A man was in critical condition Friday after an officer shot him in the chest during an alleged burglary in the 400 block of S. Chester St. in Upper Fells Point, Baltimore police said.
The shooting occurred about 1 p.m. at a rowhouse near the Cristo Rey Jesuit High School, which went on immediate lockdown.
"Officers were responding to the call when they confronted possibly two suspects," police spokesman Anthony Guglielmi said. "During that confrontation, one of the officers discharged her service weapon, striking the suspect in the chest."
The injured suspect was taken to a nearby hospital, police said. Several other people were taken into custody for questioning, Guglielmi said. None has been identified, and the investigation was continuing.
Yvonne Frentz was leaving the school with her 17-year-old son when they heard a gunshot.
"I thought maybe it was a firecracker," Frentz said. "He immediately recognized the sound and pulled me right back into the building."
Frentz said she was at the private school for a senior awards ceremony honoring her son and other students. Her son, whose name she declined to provide, has a full scholarship to Loyola University Maryland, where he plans to study engineering. He attended Cristo Rey for the past four years.
Frentz said the burglary and shooting were the first such incidents near the school that she was aware of.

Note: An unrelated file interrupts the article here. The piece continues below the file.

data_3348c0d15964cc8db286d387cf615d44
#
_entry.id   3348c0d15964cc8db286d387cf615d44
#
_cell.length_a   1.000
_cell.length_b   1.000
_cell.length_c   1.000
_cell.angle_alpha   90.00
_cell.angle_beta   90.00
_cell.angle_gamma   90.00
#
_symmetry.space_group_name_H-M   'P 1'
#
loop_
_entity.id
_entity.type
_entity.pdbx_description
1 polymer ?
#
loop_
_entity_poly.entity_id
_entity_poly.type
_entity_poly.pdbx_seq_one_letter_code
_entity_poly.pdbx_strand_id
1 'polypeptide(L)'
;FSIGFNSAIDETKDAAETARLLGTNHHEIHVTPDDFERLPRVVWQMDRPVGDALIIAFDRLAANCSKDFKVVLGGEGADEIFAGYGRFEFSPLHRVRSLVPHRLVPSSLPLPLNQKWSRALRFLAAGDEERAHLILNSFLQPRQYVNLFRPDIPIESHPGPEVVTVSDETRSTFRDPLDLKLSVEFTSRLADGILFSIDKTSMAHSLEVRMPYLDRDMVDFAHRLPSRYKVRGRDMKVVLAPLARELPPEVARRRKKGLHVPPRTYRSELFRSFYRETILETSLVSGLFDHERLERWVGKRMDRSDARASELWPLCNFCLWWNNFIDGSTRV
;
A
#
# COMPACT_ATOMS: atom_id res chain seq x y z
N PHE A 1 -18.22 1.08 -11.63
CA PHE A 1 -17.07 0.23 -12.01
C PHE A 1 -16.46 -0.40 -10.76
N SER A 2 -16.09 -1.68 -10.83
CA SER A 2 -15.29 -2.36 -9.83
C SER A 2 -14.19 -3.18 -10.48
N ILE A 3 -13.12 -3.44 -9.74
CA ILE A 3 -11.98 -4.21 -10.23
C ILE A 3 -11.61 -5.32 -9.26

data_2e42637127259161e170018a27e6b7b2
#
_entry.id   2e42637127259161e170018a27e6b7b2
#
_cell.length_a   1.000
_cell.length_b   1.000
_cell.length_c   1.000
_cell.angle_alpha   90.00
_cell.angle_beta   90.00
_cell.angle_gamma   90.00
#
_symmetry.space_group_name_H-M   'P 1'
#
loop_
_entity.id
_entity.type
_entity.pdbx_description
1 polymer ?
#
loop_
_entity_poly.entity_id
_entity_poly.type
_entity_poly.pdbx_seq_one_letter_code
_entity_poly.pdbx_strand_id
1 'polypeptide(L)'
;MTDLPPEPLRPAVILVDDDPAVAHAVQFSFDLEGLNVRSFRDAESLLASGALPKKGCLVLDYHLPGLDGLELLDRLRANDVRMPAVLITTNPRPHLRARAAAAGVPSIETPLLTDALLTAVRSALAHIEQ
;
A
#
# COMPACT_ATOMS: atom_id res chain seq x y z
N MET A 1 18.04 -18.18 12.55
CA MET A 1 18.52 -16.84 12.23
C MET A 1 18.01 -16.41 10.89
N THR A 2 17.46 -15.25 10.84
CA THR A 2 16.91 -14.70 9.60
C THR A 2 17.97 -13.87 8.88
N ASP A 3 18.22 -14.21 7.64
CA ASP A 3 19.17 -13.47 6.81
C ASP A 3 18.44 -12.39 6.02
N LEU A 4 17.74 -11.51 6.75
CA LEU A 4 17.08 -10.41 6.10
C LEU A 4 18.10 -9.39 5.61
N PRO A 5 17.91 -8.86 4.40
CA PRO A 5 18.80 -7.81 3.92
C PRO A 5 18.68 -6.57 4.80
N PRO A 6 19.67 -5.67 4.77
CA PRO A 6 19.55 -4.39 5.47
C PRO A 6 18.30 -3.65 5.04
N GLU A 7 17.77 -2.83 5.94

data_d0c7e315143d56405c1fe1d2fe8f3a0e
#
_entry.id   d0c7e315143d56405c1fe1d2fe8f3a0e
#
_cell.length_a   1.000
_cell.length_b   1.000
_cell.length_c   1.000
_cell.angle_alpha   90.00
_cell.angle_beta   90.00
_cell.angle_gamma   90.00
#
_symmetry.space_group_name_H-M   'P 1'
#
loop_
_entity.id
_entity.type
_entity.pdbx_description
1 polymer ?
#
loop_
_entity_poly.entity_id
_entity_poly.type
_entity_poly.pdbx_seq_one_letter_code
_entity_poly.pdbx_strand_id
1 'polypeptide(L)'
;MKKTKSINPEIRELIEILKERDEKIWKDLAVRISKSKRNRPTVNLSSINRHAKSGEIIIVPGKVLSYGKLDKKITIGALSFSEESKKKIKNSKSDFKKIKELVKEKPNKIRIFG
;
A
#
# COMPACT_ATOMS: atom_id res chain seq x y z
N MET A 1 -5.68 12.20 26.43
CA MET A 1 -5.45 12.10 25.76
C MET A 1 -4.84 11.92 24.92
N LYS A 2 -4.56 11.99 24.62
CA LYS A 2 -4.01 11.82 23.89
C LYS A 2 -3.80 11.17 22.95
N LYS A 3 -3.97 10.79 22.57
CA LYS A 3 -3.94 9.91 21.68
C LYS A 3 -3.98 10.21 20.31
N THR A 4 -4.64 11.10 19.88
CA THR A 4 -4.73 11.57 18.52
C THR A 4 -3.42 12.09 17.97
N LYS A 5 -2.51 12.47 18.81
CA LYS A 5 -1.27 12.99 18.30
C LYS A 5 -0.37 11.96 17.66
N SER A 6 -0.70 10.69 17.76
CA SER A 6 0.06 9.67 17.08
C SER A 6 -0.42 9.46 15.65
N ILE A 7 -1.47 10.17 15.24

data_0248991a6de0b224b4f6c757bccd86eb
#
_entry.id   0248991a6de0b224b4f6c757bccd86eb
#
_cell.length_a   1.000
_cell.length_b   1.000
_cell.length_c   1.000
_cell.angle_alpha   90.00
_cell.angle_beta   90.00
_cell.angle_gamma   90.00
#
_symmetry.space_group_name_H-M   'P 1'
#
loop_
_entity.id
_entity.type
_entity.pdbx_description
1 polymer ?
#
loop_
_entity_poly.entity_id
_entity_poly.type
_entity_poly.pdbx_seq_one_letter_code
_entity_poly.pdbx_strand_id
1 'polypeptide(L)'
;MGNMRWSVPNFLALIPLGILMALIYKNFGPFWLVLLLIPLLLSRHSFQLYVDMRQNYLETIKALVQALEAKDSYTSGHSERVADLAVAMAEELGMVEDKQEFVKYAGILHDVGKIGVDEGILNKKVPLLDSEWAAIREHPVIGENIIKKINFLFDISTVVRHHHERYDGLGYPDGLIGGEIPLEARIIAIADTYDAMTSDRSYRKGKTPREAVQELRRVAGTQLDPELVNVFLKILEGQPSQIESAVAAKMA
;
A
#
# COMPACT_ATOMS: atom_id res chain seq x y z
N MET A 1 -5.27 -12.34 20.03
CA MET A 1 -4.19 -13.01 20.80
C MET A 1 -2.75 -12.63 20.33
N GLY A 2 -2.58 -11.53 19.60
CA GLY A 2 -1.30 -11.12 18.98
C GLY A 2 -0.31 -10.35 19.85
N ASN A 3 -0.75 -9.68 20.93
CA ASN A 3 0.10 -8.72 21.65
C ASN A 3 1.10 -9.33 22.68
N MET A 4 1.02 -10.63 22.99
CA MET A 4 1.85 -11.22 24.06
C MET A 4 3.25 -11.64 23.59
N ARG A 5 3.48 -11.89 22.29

"It's a fact of life now," she said. "People are in desperate times. Unfortunately, people are hurting, and sometimes they think it's OK to steal from someone else. When you make that choice, you put yourself at risk."
Mary Beth Lennon, Cristo Rey's communications director, said that after the students' safety had been verified, classes and activities continued as usual.
The school enrolls about 300 students, Lennon said. About 150 were at the school Friday afternoon; the others were at internships.
Ann-Louise Novak, who lives about half a block from the house where the incident took place, said the neighborhood is generally safe.
"This is a pretty decent neighborhood," Novak said. "I've been here my whole life. It's just not normal. The neighborhood has had its up and down, but I feel safe. I always say this is the kind of neighborhood where if you yell for help, you'll get it."
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